mark in nagoya, perhaps you know a lot about Japan's economic history of the last ten years, however, I welcome you to tour the Tokai district or any other manufacturing centre (say, Sony which gave some 16,000 of its employees the pink slip last year).
Perhaps you didn't read or hear about Toyota's red ink in 2008, the first in 70 years of operation. In any event, the toll has yet to be counted in terms of actual jobs lost.
The company is forecasting an operating loss of 150 billion yen ($US1.6 billion) for fiscal year to March 2009 reversing its previous forecast of a 600 billion yen profit. The figure is a dramatic fall from last year's record profit of 2.27 trillion yen or $25 billion. Toyota has not made a loss since it first started publishing results in the 1940-41 fiscal year. Its internal records showed a small loss in its first year of operation in 1937.
Toyota President Katsuaki Watanabe painted a bleak picture of the corporation's prospects, saying: "It's a kind of emergency that we've never experienced before. The environment surrounding us is extremely harsh... The change in the world economy is of a magnitude that comes once every hundred years... The tough times are hitting us far faster, wider and deeper than expected. This is an unprecedented crisis requiring urgent action." Source: WSWs.org
This same person, the president of Toyota Motor Corporation, maybe looking for a new job this year... Reports: Top Japanese Auto Executive in Trouble Source: The Chosun Ilbo http://english.chosun.com/w21data/html/news/200812/200812240031.html
Or perhaps you care to read this article about the Brazilian Japanese population in Japan... 'Japan's migrant workers will just be first to lose jobs' Source: Times OnLine http://business.timesonline.co.uk/tol/business/industry_sectors/engineering/article5400502.ece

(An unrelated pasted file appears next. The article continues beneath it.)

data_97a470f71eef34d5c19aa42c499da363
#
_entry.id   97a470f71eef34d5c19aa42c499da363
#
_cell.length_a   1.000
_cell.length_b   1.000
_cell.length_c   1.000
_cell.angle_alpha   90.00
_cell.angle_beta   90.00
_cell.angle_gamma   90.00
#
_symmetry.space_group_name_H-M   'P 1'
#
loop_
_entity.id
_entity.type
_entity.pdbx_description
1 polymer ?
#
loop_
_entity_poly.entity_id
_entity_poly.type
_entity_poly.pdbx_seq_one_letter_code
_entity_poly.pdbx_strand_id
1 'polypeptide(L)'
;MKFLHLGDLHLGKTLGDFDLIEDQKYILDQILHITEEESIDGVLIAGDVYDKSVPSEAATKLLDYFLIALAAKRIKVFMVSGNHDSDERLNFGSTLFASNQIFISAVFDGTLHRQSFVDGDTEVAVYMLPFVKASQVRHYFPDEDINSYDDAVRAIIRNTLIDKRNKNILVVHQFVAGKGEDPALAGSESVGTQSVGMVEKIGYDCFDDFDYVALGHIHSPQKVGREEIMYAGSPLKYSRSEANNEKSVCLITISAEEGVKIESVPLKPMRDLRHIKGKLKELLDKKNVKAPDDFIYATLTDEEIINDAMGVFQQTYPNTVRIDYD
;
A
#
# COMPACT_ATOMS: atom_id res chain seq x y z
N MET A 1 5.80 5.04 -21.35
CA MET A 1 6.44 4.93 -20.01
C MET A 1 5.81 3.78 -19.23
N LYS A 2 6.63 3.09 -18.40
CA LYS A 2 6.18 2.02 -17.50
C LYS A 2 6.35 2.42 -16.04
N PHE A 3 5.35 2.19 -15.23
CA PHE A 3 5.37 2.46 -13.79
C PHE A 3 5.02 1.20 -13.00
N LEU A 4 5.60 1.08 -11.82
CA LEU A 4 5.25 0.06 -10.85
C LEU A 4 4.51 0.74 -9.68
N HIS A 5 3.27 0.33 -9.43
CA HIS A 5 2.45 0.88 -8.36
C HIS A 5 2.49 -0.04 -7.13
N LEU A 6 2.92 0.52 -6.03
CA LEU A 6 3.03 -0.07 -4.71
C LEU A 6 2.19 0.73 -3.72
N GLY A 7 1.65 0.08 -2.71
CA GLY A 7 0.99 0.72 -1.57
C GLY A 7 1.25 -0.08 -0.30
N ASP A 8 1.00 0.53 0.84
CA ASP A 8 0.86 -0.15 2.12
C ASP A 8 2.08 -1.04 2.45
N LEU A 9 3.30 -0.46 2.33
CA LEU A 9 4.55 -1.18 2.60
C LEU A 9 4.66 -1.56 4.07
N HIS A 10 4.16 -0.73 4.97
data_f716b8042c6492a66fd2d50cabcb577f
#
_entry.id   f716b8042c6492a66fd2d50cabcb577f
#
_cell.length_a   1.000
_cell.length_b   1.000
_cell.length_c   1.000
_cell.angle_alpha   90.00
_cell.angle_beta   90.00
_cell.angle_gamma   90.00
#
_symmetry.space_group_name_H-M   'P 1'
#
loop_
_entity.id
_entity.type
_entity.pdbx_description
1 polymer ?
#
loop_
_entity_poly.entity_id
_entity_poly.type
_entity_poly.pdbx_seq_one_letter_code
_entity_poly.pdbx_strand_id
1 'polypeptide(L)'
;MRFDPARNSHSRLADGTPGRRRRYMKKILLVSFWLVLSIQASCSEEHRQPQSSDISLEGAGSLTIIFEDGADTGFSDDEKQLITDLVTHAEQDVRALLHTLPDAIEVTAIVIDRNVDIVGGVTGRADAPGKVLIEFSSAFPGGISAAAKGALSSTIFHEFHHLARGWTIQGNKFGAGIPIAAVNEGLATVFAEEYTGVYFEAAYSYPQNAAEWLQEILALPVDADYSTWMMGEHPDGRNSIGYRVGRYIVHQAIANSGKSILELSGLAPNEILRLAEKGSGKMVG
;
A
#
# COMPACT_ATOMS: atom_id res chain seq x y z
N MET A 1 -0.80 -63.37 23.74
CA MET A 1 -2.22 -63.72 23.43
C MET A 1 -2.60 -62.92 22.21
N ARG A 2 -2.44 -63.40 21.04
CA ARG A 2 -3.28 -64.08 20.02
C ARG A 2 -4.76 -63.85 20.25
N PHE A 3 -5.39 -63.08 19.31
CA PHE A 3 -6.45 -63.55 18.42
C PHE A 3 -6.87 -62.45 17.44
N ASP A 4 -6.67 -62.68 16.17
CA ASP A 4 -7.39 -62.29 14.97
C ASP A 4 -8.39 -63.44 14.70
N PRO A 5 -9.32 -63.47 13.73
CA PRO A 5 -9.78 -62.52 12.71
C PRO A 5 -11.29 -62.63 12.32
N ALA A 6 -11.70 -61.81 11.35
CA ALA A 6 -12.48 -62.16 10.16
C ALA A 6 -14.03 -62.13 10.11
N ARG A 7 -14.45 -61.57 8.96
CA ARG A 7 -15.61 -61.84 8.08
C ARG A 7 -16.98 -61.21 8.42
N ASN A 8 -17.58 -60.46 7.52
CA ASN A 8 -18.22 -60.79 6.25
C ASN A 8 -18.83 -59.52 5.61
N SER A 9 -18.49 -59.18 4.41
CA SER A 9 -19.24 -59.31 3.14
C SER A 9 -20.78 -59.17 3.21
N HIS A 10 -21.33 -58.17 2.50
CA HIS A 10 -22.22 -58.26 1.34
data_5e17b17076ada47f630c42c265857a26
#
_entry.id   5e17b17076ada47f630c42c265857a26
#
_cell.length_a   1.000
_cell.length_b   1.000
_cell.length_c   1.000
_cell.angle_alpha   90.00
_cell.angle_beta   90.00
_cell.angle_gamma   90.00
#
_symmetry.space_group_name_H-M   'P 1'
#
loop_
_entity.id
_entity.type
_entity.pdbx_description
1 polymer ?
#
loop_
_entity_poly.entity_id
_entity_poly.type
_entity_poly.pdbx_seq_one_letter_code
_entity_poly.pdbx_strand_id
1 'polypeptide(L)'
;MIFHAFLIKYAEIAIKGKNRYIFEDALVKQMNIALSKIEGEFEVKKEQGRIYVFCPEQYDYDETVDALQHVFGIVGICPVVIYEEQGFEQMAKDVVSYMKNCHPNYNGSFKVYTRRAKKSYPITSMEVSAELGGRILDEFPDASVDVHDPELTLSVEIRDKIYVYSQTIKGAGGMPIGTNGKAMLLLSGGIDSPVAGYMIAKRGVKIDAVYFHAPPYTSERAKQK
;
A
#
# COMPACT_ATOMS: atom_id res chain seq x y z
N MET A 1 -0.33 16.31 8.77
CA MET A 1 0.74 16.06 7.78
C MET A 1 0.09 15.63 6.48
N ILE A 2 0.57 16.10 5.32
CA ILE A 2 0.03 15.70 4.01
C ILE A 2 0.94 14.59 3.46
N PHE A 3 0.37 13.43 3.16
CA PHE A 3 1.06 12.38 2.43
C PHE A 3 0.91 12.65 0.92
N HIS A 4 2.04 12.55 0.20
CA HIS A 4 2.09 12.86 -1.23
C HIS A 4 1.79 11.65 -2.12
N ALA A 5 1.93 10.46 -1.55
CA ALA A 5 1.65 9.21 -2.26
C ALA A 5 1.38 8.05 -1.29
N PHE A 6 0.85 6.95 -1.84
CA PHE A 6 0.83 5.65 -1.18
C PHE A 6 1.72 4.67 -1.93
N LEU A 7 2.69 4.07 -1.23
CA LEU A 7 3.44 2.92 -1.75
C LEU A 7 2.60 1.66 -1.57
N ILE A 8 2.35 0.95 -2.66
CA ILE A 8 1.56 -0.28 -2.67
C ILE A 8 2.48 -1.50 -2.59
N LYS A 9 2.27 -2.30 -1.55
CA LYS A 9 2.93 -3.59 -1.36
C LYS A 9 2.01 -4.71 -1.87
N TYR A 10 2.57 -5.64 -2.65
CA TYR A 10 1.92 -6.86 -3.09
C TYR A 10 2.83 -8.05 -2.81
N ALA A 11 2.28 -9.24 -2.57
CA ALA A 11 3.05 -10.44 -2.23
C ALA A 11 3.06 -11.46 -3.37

As one of the readers of the same article wrote, 'the 2008 tsunami ... is not over'. This tsunami is going to rewrite the history of Asia's economic success.
So, get with it Mark in Japan... I'd recommend you get some first hand experience about the real economic crisis. For a starter, I'd suggest you meet some Japanese people who work in manufacturing.
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n3312, you might want to read this > http://www.informinc.org/japanepr.pdf
From that same tract, "Recycling fees are transmitted to manufacturers monthly. They are intended to cover the costs associated with operating the regional consolidation centers, transporting products to recycling facilities, and recycling itself. However, it is important to note that these fees are insufficient to cover all the costs of recycling and that manufacturers are responsible for the remaining costs."
There's another article about recycling in today's Japan Today about cellphones and other small appliances (digital appliances and consumer goods).
It would appear there are products which are desirable to recycle and others that nobody wants, such as old television sets.
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